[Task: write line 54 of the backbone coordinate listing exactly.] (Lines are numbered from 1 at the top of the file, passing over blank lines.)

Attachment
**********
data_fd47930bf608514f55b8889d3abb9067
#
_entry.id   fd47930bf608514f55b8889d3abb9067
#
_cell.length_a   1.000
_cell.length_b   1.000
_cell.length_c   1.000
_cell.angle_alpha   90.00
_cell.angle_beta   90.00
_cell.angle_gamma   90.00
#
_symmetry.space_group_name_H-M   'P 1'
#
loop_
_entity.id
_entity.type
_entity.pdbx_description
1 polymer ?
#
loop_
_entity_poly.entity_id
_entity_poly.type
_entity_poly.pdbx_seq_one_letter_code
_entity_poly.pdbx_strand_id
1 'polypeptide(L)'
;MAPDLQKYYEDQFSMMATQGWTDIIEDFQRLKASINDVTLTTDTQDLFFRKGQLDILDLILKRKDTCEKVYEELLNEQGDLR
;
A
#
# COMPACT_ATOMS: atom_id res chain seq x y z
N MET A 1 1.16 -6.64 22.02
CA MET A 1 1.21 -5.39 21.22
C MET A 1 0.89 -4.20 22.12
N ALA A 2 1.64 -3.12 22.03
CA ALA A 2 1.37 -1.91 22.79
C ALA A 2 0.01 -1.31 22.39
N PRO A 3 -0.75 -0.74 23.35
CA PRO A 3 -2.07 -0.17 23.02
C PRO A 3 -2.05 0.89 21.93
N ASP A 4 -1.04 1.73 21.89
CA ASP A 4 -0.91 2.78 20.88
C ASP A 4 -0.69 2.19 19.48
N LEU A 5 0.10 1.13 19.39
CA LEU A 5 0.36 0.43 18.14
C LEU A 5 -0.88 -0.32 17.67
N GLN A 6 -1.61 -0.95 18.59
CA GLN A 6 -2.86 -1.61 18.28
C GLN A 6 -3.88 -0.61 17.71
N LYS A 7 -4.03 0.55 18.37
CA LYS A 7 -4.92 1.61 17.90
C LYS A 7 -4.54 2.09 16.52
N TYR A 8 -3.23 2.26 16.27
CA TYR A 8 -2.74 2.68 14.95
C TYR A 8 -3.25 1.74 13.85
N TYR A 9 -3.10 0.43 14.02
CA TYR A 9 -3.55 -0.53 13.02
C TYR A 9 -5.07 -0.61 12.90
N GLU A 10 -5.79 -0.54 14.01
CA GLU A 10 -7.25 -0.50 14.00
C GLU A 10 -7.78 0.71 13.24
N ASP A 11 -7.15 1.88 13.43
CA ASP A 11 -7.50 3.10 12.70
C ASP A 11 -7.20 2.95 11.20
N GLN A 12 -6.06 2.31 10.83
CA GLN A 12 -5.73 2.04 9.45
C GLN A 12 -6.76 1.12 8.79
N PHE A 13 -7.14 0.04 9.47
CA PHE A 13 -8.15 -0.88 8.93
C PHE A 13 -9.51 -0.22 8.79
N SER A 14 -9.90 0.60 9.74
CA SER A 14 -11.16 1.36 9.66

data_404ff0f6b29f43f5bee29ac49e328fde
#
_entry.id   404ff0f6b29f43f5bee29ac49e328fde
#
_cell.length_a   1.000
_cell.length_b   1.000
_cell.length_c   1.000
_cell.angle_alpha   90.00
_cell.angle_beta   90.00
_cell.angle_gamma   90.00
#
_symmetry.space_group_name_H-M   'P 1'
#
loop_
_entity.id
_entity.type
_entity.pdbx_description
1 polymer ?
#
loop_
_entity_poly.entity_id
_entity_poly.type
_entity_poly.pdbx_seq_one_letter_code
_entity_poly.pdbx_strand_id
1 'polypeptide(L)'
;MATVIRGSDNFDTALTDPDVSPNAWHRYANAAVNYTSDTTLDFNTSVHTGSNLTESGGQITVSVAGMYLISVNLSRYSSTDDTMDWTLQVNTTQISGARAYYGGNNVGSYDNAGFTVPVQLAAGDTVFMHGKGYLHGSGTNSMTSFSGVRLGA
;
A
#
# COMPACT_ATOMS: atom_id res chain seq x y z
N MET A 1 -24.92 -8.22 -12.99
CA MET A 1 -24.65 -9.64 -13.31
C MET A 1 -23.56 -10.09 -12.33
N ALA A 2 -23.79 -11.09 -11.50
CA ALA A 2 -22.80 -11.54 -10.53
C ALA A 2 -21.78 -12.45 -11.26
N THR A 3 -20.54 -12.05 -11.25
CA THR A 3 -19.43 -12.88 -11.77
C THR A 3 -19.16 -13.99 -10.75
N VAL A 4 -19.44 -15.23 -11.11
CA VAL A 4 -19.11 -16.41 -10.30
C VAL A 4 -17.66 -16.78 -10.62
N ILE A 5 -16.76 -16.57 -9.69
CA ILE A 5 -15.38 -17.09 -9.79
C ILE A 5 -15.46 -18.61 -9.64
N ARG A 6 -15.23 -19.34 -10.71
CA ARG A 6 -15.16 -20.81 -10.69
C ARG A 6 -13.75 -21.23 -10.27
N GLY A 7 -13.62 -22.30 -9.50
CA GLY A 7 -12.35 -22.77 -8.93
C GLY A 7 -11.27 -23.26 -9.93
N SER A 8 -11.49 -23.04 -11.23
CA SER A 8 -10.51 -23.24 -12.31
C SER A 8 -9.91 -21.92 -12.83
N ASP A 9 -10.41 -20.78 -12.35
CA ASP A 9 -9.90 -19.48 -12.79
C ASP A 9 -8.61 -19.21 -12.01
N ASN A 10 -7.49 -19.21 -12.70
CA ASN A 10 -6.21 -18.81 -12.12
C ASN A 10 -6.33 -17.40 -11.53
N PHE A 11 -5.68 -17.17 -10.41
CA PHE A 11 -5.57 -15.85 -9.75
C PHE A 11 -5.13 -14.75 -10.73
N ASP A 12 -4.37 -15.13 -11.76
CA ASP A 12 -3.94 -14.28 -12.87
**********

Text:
C TYR A 8 -3.25 1.74 13.85